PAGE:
A recently released memo from the Houston Independent School District’s outside law firm details for the first time the gift-giving allegations that landed the district in trouble with the U.S. Department of Justice, costing taxpayers an $850,000 fine and students tens of millions of dollars in technology at their schools, reports the Houston Chronicle. The department accused HISD of violating competitive-bidding rules–arguing that the elaborate freebies could influence who got contracts–and in 2006 froze the district’s access to federal funding through the e-Rate program. HISD Superintendent Terry Grier finally settled the case with the federal government in March and, as part of the deal, hired a new high-level compliance officer to monitor questionable conflicts, gifts, and favoritism related to the e-Rate. The federal e-Rate program, which is funded by fees from telephone users, allows schools to apply for funding for discounted hardware and internet access. Richard Patton, HISD’s e-Rate compliance officer, said the district has tightened its policies to forbid employees from accepting any gifts from e-Rate vendors and to require them to report any offers. “There is no tolerance,” said Patton, whose annual salary is $150,000. No HISD employees have faced criminal indictments over the allegations. A similar but apparently more extensive scheme in Dallas ISD resulted in criminal convictions of that district’s former technology chief, Ruben Bohuchot, and a Houston-based business owner, Frankie Wong. Both are now in federal prison on bribery and money-laundering charges after evidence showed that Bohuchot had shared inside information to help Wong’s company, Micro Systems Engineering, land e-Rate contracts in Dallas…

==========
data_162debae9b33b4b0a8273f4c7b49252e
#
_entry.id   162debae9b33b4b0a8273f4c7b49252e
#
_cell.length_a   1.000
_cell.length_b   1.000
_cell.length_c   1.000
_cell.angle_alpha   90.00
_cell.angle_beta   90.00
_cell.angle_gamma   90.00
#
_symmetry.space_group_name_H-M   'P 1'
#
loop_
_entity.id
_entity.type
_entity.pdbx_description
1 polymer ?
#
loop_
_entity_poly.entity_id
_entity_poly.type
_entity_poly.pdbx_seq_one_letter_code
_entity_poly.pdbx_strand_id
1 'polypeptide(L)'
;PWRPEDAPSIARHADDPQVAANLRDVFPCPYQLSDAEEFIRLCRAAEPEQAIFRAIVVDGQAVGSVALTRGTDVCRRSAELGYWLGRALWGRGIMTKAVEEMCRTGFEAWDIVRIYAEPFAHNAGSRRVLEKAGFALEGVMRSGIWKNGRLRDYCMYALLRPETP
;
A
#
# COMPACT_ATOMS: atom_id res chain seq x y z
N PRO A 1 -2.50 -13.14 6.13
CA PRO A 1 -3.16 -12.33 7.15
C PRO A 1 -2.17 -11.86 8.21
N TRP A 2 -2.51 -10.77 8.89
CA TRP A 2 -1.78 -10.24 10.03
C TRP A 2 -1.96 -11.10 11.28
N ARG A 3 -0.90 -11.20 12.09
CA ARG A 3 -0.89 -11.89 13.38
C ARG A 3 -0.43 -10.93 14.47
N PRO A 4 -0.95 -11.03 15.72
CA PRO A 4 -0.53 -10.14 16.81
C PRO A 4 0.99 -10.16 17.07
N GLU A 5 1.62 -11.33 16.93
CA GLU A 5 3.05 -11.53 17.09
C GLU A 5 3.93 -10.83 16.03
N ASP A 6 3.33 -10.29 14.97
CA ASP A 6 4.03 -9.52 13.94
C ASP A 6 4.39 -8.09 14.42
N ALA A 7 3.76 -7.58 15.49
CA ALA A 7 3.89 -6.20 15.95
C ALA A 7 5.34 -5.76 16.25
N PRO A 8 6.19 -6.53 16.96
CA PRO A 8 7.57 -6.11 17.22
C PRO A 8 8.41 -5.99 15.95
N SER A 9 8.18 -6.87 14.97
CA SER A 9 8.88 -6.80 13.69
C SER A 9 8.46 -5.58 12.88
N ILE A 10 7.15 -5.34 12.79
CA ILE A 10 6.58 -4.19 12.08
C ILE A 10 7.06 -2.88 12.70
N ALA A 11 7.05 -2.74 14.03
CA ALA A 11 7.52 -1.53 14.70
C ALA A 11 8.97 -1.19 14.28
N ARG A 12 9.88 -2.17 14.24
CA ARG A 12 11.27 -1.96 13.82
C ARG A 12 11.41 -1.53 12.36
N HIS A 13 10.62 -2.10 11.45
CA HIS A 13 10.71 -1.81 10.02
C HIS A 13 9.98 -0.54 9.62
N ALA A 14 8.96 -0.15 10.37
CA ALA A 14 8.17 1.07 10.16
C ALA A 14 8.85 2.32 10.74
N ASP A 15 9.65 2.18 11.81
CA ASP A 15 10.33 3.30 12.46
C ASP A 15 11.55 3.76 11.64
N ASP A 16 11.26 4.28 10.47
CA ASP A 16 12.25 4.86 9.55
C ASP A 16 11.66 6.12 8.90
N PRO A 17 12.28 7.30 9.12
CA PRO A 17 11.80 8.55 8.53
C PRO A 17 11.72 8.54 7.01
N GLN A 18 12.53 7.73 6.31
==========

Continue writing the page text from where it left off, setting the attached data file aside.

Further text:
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Laura Ascione

Laura Ascione is the Managing Editor, Content Services at eSchool Media. She is a graduate of the University of Maryland's prestigious Philip Merrill College of Journalism. Find Laura on Twitter: @eSN_Laura http://twitter.com/eSN_Laura